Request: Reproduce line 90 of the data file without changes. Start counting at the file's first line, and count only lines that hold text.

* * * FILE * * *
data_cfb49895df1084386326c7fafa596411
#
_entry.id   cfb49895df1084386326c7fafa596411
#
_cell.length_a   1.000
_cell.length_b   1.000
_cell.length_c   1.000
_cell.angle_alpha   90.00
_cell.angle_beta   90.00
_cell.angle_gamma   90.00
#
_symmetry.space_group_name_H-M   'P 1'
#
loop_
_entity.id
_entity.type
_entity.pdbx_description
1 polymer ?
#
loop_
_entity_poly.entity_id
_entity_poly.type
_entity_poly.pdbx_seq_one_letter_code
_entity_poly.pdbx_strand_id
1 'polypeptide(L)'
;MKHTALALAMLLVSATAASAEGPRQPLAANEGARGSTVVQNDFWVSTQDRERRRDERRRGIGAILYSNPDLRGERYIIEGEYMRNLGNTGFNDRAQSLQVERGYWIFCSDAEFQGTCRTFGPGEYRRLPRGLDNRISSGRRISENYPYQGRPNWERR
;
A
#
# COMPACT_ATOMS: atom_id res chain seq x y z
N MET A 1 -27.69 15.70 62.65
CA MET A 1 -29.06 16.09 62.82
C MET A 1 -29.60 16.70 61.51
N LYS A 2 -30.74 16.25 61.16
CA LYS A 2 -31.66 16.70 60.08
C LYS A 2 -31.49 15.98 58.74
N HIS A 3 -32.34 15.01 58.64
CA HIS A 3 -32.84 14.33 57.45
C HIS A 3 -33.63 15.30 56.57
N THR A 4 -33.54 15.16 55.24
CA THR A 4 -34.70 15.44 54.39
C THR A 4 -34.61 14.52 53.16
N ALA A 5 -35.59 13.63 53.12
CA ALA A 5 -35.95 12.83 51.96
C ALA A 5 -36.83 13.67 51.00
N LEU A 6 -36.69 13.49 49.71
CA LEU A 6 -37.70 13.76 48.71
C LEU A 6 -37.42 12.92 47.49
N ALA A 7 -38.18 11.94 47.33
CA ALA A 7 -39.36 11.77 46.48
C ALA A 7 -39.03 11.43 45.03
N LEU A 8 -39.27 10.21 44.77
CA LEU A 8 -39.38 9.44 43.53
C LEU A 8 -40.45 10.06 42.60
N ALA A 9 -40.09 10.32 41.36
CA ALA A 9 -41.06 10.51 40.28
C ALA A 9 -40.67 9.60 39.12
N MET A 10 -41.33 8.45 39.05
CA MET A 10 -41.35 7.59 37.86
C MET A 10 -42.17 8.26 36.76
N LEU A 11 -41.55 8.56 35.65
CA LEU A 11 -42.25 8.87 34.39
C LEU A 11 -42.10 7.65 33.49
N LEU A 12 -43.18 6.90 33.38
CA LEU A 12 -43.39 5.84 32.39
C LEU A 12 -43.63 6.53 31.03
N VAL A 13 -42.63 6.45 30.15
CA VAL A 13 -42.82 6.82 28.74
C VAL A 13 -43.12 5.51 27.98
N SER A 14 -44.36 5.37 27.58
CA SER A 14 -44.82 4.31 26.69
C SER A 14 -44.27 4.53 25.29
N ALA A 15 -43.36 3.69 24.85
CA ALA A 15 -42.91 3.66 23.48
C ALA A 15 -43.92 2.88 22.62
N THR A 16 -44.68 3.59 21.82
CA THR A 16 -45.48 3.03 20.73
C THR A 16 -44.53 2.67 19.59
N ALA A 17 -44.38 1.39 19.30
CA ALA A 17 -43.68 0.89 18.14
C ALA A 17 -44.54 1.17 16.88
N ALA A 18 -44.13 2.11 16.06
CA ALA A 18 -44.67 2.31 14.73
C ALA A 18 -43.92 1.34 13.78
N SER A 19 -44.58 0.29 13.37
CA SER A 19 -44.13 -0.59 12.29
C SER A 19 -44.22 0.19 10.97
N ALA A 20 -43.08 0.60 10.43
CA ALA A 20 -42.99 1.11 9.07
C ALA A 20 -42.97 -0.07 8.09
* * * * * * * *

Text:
C ALA A 20 -42.97 -0.07 8.09